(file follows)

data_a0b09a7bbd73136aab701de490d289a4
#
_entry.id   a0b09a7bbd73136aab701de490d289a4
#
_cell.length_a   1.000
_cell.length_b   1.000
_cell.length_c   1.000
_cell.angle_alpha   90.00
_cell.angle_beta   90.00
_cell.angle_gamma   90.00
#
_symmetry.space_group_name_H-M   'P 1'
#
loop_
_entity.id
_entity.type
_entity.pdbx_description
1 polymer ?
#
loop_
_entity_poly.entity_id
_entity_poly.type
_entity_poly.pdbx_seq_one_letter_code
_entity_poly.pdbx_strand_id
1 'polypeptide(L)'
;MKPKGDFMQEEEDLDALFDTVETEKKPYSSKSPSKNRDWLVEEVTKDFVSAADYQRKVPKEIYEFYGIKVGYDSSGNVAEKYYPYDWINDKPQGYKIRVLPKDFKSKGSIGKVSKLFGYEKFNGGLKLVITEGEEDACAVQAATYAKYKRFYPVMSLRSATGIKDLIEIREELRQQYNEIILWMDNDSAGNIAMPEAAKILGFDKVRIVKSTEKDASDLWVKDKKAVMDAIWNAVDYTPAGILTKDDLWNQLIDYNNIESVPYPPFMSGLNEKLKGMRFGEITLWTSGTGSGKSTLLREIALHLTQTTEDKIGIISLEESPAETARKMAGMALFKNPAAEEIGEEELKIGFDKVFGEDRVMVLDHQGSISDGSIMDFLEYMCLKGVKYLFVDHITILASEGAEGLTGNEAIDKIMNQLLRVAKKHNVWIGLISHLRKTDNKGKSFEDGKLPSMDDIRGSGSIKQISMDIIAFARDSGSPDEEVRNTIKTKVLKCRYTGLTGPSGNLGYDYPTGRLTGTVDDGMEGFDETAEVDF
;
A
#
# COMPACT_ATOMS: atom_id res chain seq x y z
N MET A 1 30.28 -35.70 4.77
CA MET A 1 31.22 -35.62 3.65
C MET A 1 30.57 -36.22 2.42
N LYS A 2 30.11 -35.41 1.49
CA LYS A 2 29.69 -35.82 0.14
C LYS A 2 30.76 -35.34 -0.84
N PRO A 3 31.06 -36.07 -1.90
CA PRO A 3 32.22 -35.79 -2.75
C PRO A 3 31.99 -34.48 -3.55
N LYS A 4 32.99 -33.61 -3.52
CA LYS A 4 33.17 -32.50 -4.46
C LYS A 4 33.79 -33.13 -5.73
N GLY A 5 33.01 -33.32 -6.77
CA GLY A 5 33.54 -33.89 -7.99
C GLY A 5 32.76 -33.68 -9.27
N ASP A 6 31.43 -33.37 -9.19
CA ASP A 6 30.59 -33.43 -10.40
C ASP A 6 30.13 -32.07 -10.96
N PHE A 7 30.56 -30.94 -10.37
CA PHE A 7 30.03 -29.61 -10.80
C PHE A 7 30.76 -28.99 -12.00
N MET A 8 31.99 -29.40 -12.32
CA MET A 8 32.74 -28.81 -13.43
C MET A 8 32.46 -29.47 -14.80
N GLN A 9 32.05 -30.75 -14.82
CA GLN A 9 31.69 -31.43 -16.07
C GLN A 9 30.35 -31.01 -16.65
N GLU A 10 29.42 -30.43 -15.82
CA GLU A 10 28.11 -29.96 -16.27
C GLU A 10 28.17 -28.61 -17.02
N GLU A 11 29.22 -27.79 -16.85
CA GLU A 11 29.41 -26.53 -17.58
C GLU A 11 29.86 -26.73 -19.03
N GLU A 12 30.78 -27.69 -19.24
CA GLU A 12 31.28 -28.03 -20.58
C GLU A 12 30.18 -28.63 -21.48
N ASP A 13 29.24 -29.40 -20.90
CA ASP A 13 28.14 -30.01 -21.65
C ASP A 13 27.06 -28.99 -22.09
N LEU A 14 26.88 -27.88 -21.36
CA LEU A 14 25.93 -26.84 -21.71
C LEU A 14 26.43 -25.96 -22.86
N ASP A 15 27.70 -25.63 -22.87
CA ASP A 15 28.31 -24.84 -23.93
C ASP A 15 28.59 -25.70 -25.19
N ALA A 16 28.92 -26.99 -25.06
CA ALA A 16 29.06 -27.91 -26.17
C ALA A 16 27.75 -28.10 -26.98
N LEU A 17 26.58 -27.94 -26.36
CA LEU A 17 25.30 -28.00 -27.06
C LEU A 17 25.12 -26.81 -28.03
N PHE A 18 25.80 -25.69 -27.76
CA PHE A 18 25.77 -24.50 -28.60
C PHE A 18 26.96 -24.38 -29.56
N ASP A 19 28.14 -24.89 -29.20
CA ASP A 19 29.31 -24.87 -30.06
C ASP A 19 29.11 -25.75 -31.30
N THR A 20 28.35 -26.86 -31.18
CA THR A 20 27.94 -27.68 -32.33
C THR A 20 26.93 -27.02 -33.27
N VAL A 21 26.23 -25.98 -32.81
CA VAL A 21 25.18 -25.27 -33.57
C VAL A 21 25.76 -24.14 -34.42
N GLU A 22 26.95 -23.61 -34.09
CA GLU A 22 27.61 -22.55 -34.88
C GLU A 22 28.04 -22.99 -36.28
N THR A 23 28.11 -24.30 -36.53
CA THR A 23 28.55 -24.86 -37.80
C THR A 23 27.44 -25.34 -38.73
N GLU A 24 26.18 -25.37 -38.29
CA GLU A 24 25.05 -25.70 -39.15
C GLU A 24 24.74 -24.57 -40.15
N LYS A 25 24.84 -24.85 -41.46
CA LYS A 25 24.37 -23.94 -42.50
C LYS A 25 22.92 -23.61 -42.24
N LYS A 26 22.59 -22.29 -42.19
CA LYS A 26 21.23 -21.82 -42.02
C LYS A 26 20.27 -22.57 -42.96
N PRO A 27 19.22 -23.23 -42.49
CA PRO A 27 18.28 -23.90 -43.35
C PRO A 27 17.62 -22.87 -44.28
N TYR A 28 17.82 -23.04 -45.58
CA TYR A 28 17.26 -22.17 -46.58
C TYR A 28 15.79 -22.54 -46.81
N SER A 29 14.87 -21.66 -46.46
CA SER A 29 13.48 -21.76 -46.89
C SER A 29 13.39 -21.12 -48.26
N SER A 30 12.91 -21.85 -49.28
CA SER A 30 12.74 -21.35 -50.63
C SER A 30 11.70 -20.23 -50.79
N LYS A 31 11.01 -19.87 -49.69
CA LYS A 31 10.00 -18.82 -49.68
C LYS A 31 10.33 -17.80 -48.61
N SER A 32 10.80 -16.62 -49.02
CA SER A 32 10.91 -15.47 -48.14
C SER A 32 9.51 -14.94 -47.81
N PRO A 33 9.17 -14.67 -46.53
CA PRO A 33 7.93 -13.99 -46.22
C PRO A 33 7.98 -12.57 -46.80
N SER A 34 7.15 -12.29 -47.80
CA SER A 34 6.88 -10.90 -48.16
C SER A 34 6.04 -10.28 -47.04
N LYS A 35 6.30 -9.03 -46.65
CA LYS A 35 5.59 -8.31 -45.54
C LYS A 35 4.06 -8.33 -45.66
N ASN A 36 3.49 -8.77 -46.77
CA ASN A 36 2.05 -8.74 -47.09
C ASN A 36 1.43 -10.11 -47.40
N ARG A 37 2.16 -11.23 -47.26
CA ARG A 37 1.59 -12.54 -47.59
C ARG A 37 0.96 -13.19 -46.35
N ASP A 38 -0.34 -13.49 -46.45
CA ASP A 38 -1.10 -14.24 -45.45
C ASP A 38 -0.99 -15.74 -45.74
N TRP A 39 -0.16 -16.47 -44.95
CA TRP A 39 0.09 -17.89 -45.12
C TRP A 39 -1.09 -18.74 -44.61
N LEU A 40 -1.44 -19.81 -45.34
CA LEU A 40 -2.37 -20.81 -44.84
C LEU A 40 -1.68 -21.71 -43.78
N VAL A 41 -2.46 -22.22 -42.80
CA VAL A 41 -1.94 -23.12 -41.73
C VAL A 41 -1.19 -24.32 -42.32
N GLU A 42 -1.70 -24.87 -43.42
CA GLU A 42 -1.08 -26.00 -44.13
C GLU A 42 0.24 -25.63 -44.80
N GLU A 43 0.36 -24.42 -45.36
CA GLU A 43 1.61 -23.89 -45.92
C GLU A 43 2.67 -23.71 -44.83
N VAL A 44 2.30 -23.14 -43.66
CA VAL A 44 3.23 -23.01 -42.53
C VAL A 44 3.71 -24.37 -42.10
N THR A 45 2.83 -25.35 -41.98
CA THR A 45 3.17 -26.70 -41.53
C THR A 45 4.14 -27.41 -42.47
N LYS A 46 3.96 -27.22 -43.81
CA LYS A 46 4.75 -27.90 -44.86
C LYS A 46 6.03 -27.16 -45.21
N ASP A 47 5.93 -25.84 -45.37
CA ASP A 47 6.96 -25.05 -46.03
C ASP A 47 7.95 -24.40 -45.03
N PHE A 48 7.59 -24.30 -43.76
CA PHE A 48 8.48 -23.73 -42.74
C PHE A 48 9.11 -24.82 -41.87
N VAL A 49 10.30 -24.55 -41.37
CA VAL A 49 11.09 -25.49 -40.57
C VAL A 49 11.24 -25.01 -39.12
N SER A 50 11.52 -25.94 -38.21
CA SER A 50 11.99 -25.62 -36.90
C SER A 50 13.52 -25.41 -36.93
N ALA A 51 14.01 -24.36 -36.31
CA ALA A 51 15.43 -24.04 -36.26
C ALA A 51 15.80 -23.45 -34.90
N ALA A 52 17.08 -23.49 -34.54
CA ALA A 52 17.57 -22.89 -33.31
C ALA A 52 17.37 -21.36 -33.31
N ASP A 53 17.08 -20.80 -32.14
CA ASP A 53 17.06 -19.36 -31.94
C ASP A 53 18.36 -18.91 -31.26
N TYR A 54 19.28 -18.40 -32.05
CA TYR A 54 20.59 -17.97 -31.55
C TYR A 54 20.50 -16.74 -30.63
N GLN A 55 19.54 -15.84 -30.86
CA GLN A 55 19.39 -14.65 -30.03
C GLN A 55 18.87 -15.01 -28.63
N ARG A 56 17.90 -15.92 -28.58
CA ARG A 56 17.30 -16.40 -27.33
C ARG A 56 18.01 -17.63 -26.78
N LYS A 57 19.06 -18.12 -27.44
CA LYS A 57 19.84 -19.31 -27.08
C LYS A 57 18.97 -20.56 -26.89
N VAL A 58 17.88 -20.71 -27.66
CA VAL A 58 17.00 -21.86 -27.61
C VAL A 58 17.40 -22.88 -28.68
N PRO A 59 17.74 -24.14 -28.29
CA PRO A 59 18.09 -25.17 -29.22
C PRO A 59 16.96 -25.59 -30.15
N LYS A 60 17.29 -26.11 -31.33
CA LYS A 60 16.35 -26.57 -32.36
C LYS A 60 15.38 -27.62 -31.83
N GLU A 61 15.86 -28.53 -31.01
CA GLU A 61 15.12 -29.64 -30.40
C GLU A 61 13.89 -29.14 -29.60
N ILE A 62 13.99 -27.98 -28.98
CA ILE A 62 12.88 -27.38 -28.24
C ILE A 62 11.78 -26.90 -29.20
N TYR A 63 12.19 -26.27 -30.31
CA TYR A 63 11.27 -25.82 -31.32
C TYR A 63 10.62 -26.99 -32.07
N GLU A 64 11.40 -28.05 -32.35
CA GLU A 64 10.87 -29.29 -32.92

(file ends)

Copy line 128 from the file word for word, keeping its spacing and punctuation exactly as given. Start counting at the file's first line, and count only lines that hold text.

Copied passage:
CA PRO A 33 7.93 -13.99 -46.22